If you are at home and notice signs of heat stroke, put your dog in the bathtub and run cool water over its neck and back. Just make sure you’re using cool water and not cold water. If you can’t do this, use a cold pack made out of something frozen from the fridge wrapped in a towel. Give the dog plenty of water, ideally cool water. You can add a bit of salt to the water to help it regain its electrolytic balance, but don’t use too much salt. Also, massaging its feet will prevent it from going into shock, triggered by hypothermia.

Whether you are already a dog owner or you plan on getting a dog soon, having this kind of information is essential. Heat stroke can affect dogs of all ages, sizes, and breeds. If you haven’t found the ideal pup just yet, you may want to visit premierpups.com. It is the ideal place to look for a happy and healthy puppy, as the platform works with responsible dog breeders only and quality is guaranteed.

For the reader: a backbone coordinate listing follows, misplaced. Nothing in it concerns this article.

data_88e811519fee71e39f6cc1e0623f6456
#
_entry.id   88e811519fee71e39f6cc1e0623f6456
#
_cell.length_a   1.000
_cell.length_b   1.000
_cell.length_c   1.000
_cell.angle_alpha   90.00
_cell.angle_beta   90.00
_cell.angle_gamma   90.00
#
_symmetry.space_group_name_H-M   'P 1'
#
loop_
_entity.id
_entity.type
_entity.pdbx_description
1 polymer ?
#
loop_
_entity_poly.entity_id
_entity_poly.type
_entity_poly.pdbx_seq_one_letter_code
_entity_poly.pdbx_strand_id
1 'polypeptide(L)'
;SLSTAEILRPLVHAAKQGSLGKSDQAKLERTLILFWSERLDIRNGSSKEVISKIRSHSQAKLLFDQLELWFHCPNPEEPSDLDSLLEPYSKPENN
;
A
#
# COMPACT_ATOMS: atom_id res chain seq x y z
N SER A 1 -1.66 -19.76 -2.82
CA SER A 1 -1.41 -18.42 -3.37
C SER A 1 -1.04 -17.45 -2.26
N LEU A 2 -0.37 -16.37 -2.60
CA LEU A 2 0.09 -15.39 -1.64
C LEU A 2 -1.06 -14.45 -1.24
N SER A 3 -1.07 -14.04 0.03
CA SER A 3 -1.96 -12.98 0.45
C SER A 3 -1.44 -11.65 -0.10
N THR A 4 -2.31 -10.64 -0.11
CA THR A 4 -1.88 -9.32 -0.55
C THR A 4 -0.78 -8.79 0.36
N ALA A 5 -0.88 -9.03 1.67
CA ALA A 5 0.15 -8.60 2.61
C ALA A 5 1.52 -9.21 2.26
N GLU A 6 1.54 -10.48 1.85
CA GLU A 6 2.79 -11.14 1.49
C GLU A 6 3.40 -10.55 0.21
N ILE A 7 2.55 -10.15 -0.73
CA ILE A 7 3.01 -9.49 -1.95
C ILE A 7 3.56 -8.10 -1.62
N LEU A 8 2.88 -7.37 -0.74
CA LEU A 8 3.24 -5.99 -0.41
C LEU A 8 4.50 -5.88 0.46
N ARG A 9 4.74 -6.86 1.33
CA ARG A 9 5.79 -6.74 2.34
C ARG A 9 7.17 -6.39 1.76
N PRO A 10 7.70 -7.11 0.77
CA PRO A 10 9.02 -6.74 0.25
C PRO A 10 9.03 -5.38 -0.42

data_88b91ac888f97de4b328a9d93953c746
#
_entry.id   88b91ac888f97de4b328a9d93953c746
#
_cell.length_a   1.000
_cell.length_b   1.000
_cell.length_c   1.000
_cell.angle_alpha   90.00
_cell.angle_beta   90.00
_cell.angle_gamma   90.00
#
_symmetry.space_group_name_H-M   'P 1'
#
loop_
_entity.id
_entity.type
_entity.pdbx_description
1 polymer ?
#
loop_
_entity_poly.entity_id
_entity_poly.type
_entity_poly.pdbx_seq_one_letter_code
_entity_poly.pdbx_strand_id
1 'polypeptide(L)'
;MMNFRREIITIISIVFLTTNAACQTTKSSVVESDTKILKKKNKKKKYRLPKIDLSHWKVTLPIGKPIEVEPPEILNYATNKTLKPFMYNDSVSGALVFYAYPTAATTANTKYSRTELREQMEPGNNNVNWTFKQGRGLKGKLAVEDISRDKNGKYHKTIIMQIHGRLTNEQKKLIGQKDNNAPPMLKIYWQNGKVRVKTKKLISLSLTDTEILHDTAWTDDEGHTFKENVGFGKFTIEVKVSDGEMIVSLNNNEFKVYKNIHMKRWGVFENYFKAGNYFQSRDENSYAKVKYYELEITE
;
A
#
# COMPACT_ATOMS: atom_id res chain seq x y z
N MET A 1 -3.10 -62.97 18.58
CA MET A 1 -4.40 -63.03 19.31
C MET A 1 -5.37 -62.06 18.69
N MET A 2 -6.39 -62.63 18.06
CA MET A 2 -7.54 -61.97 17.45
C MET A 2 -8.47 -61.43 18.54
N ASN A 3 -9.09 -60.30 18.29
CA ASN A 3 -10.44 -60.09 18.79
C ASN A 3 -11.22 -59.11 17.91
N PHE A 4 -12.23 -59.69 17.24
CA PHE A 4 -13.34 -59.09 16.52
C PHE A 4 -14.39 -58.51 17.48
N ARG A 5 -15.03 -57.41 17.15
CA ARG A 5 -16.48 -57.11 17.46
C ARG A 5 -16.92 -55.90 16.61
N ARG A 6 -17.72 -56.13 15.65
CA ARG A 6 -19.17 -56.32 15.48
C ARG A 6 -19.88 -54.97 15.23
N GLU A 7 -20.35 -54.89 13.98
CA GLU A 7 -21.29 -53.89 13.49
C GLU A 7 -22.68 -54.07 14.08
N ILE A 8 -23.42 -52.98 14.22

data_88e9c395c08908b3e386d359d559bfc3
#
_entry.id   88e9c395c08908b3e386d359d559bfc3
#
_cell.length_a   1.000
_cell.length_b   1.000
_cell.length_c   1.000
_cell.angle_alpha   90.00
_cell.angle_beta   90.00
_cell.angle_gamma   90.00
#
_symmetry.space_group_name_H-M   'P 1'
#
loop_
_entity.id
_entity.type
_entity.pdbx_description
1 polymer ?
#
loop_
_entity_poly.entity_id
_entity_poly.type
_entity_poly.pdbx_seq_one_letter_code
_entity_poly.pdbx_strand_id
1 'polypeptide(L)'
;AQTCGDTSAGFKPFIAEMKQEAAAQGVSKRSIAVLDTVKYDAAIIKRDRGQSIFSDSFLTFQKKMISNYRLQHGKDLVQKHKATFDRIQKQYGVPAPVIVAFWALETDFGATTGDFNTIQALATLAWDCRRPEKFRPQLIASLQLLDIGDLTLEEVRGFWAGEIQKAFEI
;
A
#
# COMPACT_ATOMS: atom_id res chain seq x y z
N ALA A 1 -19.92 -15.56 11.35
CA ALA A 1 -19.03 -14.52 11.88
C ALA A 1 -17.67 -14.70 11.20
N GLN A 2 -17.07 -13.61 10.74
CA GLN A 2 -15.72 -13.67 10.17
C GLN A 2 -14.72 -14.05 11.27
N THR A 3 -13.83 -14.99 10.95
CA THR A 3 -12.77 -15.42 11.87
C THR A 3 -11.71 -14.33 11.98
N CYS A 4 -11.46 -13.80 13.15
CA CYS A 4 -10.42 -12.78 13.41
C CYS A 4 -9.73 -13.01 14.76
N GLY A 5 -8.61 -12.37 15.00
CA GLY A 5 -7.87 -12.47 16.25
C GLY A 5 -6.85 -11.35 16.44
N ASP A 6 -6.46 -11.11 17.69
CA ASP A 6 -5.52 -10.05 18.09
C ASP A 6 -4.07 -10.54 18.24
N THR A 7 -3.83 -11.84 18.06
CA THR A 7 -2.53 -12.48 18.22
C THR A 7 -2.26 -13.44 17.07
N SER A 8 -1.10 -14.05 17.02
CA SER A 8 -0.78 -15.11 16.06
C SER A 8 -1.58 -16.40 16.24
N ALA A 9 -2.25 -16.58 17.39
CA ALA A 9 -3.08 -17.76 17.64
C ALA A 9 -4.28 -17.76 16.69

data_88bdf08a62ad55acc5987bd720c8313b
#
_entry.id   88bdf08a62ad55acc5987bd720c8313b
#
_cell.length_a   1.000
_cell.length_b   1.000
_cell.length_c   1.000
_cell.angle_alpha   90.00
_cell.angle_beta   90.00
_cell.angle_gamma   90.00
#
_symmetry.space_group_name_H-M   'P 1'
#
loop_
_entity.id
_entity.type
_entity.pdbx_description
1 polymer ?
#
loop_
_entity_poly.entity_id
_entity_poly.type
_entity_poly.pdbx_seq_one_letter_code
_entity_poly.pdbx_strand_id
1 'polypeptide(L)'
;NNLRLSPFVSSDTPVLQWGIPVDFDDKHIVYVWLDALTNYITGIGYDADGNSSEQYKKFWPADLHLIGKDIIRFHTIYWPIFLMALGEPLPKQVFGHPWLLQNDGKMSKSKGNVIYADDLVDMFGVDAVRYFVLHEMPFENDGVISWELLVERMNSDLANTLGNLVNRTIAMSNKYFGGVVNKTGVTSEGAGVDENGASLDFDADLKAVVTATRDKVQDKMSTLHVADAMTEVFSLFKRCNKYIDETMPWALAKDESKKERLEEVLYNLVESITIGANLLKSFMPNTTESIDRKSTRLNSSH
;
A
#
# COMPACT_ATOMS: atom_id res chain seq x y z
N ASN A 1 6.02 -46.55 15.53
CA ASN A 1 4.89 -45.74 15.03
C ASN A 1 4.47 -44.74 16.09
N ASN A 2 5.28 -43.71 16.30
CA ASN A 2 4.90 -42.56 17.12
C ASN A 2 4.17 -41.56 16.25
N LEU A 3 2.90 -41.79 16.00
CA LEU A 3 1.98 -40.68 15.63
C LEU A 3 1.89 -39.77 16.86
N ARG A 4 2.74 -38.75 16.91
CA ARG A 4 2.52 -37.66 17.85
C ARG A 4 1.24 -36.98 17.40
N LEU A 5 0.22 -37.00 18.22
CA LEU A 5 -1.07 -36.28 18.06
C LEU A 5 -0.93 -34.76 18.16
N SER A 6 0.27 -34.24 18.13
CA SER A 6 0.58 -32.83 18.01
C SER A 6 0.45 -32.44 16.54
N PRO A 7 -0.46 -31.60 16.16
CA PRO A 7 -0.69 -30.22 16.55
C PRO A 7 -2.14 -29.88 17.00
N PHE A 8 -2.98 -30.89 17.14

Please Help Us

We've got a small favour to ask. More people are reading IrishDogs.ie than ever, but far fewer are paying for it.

IrishDogs.ie takes a lot of time, money and hard work to produce. But we do it because we believe our perspective matters because it might well be your perspective, too.

Our future could be much more secure with your help. Please SUPPORT us by clicking on the Donate Button at the Top Right of your screen.

Comments (0)

Post a Comment
* Your Name:
* Your Email:
(not publicly displayed)
Reply Notification:
Approval Notification:
* Security Image:
Security Image Generate new
Copy the numbers and letters from the security image:
* Message:

Email to Friend

Fill in the form below to send this article to a friend:

Email to Friend
* Your Name:
* Your Email:
* Friend's Name:
* Friend's Email:
* Security Image:
Security Image Generate new
Copy the numbers and letters from the security image
* Message: